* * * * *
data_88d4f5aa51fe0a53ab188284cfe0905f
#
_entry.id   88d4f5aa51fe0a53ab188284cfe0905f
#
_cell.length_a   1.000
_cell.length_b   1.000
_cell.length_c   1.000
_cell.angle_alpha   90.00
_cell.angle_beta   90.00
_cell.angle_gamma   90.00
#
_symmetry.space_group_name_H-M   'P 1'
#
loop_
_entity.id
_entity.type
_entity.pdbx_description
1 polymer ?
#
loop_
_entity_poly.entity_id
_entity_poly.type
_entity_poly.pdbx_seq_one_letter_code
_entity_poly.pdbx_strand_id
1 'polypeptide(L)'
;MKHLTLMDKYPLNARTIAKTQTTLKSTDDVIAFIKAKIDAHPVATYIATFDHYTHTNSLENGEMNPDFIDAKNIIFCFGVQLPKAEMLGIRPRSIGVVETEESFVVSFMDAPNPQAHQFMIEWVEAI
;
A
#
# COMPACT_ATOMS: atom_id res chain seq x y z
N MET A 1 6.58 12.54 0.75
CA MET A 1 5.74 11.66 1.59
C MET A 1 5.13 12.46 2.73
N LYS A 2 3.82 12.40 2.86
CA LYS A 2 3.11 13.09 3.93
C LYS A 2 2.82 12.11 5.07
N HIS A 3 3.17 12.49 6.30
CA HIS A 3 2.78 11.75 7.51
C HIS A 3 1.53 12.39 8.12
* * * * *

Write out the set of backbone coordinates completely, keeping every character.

data_88d4f5aa51fe0a53ab188284cfe0905f
#
_entry.id   88d4f5aa51fe0a53ab188284cfe0905f
#
_cell.length_a   1.000
_cell.length_b   1.000
_cell.length_c   1.000
_cell.angle_alpha   90.00
_cell.angle_beta   90.00
_cell.angle_gamma   90.00
#
_symmetry.space_group_name_H-M   'P 1'
#
loop_
_entity.id
_entity.type
_entity.pdbx_description
1 polymer ?
#
loop_
_entity_poly.entity_id
_entity_poly.type
_entity_poly.pdbx_seq_one_letter_code
_entity_poly.pdbx_strand_id
1 'polypeptide(L)'
;MKHLTLMDKYPLNARTIAKTQTTLKSTDDVIAFIKAKIDAHPVATYIATFDHYTHTNSLENGEMNPDFIDAKNIIFCFGVQLPKAEMLGIRPRSIGVVETEESFVVSFMDAPNPQAHQFMIEWVEAI
;
A
#
# COMPACT_ATOMS: atom_id res chain seq x y z
N MET A 1 6.58 12.54 0.75
CA MET A 1 5.74 11.66 1.59
C MET A 1 5.13 12.46 2.73
N LYS A 2 3.82 12.40 2.86
CA LYS A 2 3.11 13.09 3.93
C LYS A 2 2.82 12.11 5.07
N HIS A 3 3.17 12.49 6.30
CA HIS A 3 2.78 11.75 7.51
C HIS A 3 1.53 12.39 8.12